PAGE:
Global airline alliances have long promised a seamless travel experience for their passengers, particularly when it comes to itineraries shared among multiple member airlines. Unfortunately, delivering on that promise often proves less than satisfying. Different rules and different tools leave travelers wondering where the integration is. But there is hope on the horizon. All three alliances have invested heavily in developing a new generation of digital connectivity between their member carriers and the fruits of that work are starting to show.
The oneworld group announced this weekend that two new carriers will join its common check-in platform in the coming weeks, doubling participation in that program. That’s still a small step, but CEO Robert Gurney sees it as a “stepping stone to something bigger and better.” Big things are expected in the future.
Switch Planes, Not Apps
The new oneworld digital platform is a key factor in delivering these benefits for travelers. The system officially came online in January 2019, with Qatar Airways and Cathay Pacific enabling online check-in and boarding pass delivery for interline itineraries on either airline’s app or website. Iberia will join the pair in the coming days. Finnair is expected to join the trio shortly as well. The two new participants were announced on Saturday during an event alongside the IATA Annual General Meeting in Seoul.
Key to this functionality is that each new airline joining the program need only build a single connection to the oneworld backbone rather than individual links to each partner carrier. The value grows significantly as each new carrier links in to the platform. Oneworld took care of the integration heavy lifting, building in support for business rules of the individual carriers (e.g. collection of passenger data where required by governments) and for ensuring that the necessary details are properly transmitted between the various airline systems.
The group is also implementing a common framework for flight status and baggage tracking. But the plans don’t stop there.
Great [ancillary revenue] Expectations
Speaking on the sidelines of the IATA AGM oneworld CEO Robert Gurney was excited about the group’s ability to deliver on these initial efforts, but the promise of future services holds significant value, both to passengers and to the airlines. Most notable of these is a framework to allow sales of the most common ancillary revenue products across multi-carrier itineraries.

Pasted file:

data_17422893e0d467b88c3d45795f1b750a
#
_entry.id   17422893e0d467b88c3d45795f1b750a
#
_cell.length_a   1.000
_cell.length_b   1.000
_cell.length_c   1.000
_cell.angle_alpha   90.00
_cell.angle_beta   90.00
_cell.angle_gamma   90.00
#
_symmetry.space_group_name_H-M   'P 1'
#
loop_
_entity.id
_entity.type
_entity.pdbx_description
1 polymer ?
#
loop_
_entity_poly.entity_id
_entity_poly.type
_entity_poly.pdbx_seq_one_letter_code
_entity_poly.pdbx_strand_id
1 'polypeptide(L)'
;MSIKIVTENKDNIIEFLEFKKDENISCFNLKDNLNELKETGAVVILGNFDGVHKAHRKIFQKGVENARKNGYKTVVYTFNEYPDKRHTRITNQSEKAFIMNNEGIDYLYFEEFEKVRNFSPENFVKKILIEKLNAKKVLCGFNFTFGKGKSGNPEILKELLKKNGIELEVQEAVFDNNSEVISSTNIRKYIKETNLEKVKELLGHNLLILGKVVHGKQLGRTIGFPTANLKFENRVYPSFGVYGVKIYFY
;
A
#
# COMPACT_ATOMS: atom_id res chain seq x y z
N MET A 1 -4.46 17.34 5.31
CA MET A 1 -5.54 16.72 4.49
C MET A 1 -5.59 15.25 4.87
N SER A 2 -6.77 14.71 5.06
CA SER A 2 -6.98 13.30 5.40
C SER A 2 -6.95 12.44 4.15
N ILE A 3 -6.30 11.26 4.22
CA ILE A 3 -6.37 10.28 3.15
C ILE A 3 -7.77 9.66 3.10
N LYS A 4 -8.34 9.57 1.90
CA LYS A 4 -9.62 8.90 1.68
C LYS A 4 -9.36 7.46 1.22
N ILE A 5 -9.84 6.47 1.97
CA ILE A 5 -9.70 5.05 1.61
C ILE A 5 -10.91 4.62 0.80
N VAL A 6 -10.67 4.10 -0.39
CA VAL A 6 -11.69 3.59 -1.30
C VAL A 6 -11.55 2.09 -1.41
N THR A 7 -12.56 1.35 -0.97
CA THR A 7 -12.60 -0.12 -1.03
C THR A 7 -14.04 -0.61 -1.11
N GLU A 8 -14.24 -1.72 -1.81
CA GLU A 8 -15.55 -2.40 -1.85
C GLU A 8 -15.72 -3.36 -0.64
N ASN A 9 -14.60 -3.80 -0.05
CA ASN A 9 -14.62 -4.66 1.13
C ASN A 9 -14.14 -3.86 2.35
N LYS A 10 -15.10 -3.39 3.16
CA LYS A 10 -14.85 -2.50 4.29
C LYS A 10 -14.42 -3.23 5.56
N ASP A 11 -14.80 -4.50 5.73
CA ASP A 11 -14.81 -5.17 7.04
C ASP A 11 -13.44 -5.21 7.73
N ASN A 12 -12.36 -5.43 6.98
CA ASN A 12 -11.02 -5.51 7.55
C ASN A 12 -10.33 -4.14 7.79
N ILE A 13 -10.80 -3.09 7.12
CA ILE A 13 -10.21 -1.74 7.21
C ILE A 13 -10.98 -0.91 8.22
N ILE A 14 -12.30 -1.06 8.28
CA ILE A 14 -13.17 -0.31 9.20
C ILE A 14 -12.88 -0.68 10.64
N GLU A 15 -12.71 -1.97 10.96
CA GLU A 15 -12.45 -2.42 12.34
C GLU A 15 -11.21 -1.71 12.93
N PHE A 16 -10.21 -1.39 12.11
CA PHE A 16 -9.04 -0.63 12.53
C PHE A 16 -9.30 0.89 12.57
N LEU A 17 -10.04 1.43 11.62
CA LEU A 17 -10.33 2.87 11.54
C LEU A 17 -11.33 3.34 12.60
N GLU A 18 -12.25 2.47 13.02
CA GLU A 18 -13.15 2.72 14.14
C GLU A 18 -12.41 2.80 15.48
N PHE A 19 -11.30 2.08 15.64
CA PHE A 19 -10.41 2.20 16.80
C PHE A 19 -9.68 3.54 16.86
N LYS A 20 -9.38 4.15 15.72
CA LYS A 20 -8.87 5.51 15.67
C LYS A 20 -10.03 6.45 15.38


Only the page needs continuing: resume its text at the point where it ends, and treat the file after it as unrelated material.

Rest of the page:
We’ve identified dozens of future use cases. We’re in the process of choosing which of those we’ll bring forward. The one that probably has a huge amount of customer advocacy power and also economic upside to the airlines is ancillary revenues. We need to do a much better job selling [seat assignments and bags] when there are multiple airlines involved in the journey. It will require a lot more work than the initial efforts as it is rather complex.– oneworld CEO Robert Gurney
Delivering on the services that drive revenue is a compelling play for the airlines, of course, and oneworld is not alone in pursuing that goal. Both SkyTeam and Star Alliance have similar digital backbone efforts underway. And both of those alliances also see the challenges around offering paid services across their network. At last year’s AGM that was a hot topic and it does not appear that any of the three alliances have solved the problem yet.
Incremental and iterative
The first three services on the new digital platform demonstrate easy wins for passengers, but are less compelling to the airlines. The cost savings are relatively low and the increased revenue associated with them is roughly nil. But they are also easier implementations to deliver, getting the airlines on to the digital backbone. That initial connection work can be repurposed for additional services, helping ease the process for the more complicated efforts to come. Gurney is clear that many of these programs are developed in parallel, allowing the overlapping efforts to be added in as airlines are able to incorporate them in their internal product lifecycles. He also notes that the group is measured in its development timelines, knowing that the airline deployment cycles are complex and often less aggressive than what the core services can develop.
Still, there is significant optimism that the new ancillary revenue backbone will be online with participating airlines in the relatively near future. Gurney does not want to be developing so fast that the alliance is wasting resources on systems that sit idle, but also hopes that by the time next years AGM rolls around journalists won’t still be asking when the new service will go live.